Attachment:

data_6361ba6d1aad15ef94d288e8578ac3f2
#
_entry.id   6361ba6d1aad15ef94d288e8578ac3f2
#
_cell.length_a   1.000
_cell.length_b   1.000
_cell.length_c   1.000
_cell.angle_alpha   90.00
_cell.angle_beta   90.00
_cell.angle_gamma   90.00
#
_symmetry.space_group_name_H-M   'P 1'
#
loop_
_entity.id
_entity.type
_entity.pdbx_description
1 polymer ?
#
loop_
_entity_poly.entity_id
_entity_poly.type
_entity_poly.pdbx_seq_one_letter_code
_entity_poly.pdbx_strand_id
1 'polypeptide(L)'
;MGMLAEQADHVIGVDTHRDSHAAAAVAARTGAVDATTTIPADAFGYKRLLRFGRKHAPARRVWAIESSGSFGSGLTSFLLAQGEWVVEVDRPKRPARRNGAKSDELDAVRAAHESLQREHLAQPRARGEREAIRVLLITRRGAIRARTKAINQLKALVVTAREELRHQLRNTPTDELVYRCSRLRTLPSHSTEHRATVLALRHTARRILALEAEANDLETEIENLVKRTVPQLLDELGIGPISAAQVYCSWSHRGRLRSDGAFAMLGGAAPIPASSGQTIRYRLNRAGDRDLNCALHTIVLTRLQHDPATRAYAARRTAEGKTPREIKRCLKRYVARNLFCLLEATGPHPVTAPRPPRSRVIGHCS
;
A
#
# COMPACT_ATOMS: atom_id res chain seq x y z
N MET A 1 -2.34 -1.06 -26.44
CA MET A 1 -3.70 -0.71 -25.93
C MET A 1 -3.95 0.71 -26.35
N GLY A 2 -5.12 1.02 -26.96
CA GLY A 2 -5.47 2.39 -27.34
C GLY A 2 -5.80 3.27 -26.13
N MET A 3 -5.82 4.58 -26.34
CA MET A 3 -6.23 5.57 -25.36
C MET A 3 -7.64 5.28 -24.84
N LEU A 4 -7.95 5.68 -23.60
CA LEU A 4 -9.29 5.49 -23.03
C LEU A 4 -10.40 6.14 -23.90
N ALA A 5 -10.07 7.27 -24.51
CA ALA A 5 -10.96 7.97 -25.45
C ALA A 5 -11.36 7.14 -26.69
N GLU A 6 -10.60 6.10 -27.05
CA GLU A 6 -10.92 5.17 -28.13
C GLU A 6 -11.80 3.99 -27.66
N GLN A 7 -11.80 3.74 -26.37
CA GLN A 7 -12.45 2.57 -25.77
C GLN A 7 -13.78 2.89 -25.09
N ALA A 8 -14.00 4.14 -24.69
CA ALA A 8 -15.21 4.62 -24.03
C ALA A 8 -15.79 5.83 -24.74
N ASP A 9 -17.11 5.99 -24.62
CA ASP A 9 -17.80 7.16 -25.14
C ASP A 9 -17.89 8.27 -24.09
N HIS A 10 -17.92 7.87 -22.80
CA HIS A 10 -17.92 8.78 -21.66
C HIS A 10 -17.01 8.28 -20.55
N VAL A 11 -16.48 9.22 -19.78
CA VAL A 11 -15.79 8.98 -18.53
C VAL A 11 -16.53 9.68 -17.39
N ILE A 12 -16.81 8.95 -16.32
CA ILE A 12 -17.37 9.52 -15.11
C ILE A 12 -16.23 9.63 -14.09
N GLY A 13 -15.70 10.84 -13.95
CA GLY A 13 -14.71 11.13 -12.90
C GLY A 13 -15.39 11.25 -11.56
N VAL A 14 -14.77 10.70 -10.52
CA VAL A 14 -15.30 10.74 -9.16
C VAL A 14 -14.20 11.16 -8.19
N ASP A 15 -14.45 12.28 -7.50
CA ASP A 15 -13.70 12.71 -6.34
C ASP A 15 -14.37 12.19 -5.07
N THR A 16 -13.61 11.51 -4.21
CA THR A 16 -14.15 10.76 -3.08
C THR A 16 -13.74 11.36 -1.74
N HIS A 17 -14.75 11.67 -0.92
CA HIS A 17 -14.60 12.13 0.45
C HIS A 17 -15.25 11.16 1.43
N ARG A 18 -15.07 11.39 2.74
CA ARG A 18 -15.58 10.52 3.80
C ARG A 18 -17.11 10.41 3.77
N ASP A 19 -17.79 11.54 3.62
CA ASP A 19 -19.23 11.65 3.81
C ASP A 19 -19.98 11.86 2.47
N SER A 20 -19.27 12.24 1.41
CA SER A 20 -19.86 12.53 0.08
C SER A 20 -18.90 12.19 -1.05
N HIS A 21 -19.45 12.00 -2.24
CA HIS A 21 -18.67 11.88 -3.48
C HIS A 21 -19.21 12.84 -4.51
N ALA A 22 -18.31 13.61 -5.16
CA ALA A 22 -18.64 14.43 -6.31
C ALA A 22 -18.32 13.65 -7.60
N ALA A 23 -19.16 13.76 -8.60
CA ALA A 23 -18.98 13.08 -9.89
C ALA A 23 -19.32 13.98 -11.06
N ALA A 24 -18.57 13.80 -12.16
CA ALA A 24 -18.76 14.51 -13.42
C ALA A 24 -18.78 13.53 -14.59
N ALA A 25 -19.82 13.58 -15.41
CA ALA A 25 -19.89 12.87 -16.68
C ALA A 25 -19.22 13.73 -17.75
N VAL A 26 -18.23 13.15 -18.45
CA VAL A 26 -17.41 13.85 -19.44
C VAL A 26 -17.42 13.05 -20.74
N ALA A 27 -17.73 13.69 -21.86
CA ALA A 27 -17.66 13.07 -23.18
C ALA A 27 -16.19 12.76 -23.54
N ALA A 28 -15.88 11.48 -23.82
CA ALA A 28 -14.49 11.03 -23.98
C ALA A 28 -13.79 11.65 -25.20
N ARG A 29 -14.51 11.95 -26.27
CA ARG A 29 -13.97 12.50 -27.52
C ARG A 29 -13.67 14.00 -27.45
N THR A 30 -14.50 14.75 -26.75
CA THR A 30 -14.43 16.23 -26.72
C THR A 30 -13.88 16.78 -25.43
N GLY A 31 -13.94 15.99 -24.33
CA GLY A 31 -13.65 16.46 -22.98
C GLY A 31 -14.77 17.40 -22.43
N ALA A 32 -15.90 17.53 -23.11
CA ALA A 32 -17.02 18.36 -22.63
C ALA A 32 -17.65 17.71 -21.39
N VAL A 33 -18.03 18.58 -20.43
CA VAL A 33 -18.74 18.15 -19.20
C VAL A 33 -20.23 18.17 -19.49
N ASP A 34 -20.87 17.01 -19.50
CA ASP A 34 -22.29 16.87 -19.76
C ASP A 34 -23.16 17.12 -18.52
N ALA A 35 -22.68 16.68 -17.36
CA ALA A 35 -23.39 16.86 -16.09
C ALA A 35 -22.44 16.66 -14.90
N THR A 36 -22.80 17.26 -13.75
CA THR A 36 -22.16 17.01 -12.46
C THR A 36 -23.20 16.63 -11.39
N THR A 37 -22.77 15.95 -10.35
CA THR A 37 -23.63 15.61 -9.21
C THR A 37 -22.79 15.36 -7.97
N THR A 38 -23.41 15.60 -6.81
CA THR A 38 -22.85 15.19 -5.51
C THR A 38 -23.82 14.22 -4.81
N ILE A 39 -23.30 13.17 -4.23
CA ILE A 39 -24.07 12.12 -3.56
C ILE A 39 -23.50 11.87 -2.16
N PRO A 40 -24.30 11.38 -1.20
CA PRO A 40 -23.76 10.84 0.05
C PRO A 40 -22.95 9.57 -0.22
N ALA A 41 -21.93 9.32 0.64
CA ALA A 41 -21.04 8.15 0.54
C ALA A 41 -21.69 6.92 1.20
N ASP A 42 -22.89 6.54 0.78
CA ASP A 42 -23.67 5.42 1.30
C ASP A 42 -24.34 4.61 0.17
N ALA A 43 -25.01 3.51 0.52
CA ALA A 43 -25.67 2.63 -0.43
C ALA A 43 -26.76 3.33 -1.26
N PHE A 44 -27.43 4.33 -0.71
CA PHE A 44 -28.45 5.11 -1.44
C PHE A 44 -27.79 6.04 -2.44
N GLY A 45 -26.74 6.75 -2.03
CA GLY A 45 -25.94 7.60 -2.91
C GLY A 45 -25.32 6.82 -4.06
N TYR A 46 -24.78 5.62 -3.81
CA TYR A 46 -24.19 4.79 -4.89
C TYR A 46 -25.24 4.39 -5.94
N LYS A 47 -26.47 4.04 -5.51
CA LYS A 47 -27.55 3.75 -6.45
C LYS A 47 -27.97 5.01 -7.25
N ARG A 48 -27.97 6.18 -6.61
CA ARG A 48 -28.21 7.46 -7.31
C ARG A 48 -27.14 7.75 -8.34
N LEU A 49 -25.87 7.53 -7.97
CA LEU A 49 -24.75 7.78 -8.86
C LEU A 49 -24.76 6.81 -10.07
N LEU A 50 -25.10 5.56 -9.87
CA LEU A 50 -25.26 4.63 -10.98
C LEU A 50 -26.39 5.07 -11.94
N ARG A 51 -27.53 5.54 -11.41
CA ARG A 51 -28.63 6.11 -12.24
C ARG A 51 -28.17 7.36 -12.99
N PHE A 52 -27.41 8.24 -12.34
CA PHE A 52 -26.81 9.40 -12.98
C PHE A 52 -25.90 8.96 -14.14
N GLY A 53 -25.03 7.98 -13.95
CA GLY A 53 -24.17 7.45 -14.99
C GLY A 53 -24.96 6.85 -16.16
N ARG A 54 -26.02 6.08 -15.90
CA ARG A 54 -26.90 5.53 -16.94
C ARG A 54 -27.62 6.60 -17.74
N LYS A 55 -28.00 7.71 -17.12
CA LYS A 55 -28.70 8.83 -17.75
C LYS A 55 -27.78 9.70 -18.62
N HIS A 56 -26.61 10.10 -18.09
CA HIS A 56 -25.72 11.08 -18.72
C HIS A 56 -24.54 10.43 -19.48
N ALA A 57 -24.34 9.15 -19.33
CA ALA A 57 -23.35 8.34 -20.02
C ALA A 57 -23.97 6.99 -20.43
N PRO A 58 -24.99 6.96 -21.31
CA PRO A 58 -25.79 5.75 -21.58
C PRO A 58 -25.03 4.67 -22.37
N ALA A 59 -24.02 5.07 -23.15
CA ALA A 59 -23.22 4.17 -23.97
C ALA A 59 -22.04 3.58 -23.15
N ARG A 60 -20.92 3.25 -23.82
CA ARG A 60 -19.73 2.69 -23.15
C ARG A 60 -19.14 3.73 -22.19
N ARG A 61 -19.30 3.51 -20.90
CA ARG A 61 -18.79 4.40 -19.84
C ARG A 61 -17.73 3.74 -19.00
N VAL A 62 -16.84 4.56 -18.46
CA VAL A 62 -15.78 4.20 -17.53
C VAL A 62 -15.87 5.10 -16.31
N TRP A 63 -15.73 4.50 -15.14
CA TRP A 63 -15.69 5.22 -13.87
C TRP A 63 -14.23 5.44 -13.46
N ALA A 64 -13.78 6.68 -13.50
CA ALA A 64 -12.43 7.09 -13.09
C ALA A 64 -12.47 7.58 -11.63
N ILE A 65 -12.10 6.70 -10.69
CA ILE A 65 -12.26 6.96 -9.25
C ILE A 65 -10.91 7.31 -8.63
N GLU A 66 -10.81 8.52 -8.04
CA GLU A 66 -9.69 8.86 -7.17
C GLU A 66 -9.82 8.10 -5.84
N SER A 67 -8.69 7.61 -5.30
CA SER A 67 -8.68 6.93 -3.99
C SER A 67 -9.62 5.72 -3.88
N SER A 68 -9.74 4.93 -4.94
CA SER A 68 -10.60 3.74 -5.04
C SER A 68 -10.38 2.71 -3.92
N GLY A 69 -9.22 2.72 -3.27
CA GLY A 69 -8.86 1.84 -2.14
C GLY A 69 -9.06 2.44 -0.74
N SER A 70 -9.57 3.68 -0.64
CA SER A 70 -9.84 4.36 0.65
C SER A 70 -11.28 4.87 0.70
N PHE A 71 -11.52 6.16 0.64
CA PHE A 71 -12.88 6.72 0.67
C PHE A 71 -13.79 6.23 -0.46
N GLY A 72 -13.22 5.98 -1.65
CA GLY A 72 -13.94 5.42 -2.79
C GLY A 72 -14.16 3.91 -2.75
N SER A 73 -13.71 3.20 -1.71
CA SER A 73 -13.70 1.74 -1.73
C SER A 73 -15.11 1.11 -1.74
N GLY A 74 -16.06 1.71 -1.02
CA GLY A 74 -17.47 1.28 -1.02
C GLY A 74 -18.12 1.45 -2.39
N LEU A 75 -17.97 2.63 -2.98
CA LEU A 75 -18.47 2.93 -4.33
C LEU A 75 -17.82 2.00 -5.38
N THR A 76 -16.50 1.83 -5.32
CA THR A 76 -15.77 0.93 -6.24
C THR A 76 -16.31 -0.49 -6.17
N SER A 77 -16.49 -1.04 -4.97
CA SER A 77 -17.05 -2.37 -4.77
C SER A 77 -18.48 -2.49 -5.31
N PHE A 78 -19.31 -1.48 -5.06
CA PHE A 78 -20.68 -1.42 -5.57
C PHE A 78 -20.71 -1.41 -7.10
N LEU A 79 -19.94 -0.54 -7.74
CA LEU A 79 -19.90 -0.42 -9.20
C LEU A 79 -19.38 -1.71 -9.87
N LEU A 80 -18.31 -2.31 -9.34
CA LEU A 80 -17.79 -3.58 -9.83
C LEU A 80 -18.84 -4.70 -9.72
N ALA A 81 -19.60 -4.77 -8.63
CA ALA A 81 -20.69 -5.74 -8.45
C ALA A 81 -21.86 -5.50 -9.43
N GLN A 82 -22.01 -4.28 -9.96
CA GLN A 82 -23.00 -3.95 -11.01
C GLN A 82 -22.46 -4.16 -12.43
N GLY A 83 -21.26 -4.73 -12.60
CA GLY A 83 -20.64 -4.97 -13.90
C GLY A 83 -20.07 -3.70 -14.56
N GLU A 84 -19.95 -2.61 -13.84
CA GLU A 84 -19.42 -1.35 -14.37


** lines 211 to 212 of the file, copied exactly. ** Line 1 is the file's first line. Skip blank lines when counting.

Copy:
N ARG A 61 -19.30 3.51 -20.90
CA ARG A 61 -18.79 4.40 -19.84